Two young investors named Jack Paterson and Steve Fuller then got the idea of turning the area into an entertainment complex. Since New Orleans was the hot destination at the time, Underground Atlanta would take its cue from the Crescent City. The new complex would feature dinner, dancing and lots of brick and wrought iron. The city readily agreed to the plan, and rubber stamped all the permits, allowing Underground Atlanta to open on April 8, 1969.
At first, Underground was a great success. Bars and restaurants like Dante’s Down the Hatch, Scarlet O’Hara, The Blarney Stone, The Rustler’s Den, The Bank Note and Mulenbrink’s Saloon are legendary with old-school Atlantans. Former governor Lester Maddox – famous for his Pickwick Restaurant, where he drove black customers away with axe handles, and eventually sold out rather than integrate – opened a new version of the Pickwick, complete with a souvenir stand selling mini axe handles and other trinkets. Local newspapers were packed with stories of Gregg Allman, Cher, the Rolling Stones, the cast of The Waltons, and other celebrities hanging out at Underground. It was Atlanta’s Bourbon Street, Rush Street, or Times Square. In the early 1970s, it was the place to be.
Unfortunately, a lot of that had to do with the liquor laws of the time. During the late 1960s, Fulton County (and, in reality, just the city of Atlanta) was the only place in the state where you could buy a mixed drink. And licensing laws required that licensees have a dress code: jackets and ties for men, and similar attire for women. This did help to keep the “riff-raff” out of Underground Atlanta, so John and Mary Suburbanite could walk from bar to bar enjoying exotic mixed drinks with little fear of crime.
But then nearby counties also began allowing “liquor by the drink” sales. Attendance at Underground started to slip. To compete with nearby counties, Fulton County dropped the “dress code clause” of the liquor license agreement. This opened the floodgates for criminals at Underground. Now that people from the suburbs could buy a martini almost anywhere, there was little need to drive all the way downtown. And once a few highly-publicized muggings hit the news… well, that was it for Underground Atlanta. White flight had left Underground for Atlanta’s tourists and conventioneers. The complex struggled along, finally closing in 1980.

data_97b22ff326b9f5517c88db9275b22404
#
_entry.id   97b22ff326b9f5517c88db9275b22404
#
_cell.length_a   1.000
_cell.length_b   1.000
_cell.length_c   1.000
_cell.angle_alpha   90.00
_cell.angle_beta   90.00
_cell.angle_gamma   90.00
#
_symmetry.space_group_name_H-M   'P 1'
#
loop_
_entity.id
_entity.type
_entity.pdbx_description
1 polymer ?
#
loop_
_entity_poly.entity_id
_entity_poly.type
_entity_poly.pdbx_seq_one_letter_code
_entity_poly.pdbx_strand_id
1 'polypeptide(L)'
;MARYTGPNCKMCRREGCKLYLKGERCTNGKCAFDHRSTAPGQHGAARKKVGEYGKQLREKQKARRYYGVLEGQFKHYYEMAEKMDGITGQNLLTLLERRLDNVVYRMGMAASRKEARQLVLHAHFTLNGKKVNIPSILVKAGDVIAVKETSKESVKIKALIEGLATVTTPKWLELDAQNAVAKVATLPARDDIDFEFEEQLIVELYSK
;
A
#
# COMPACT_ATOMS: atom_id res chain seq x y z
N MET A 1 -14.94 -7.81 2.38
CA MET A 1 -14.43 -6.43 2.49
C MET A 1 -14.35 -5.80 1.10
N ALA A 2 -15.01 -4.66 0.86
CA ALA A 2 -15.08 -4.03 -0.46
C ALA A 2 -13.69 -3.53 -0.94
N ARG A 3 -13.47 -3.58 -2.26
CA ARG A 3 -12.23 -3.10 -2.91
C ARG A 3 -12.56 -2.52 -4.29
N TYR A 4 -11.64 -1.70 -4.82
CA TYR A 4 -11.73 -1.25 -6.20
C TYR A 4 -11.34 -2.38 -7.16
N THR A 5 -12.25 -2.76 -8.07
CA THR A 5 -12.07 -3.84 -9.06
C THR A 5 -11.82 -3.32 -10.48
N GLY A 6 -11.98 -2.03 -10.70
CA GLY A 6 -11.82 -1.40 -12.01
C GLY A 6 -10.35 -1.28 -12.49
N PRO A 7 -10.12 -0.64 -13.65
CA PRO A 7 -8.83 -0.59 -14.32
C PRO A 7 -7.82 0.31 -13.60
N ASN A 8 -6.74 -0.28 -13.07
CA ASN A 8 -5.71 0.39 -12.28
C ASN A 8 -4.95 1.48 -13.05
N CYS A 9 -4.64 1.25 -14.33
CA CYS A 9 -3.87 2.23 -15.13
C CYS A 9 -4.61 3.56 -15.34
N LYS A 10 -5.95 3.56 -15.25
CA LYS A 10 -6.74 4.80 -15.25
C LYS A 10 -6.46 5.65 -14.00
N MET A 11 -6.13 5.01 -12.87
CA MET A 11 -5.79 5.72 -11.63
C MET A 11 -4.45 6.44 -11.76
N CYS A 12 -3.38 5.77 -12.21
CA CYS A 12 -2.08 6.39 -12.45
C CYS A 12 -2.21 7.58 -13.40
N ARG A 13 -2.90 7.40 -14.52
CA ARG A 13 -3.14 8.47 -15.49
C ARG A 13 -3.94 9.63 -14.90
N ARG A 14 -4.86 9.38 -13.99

In 1989, a group of local investors decided to resurrect the area… only this time they turned it into a sterile, plastic shopping mall. This version of Underground Atlanta is sometimes called “New Underground” to differentiate it from the “old, fun Underground”. Underground still serves as Atlanta’s Times Square: every New Year’s Eve, a giant peach drops at midnight, and every year, thousands come out to watch it. On the rare occasions the city wins something – like the 1996 Olympics or the 1995 World Series – Underground becomes a central rallying point for celebrations.
You can still find echoes of the original Underground sometimes, though. Fans of the short-lived Fox series Vanished might recall a particular scene in the second episode. The FBI and Atlanta police were searching for a Georgia senator’s wife who had been kidnapped by a bunch of “Illuminati” types. They tracked down a bad guy believed to be involved with the kidnapping, who then flees through the city’s sewer and drainage ditches. At some point, the bad guy busts through a wall… and takes off through a turn of the century underground ghost town… just as Underground might have looked back in 1968… or 1922!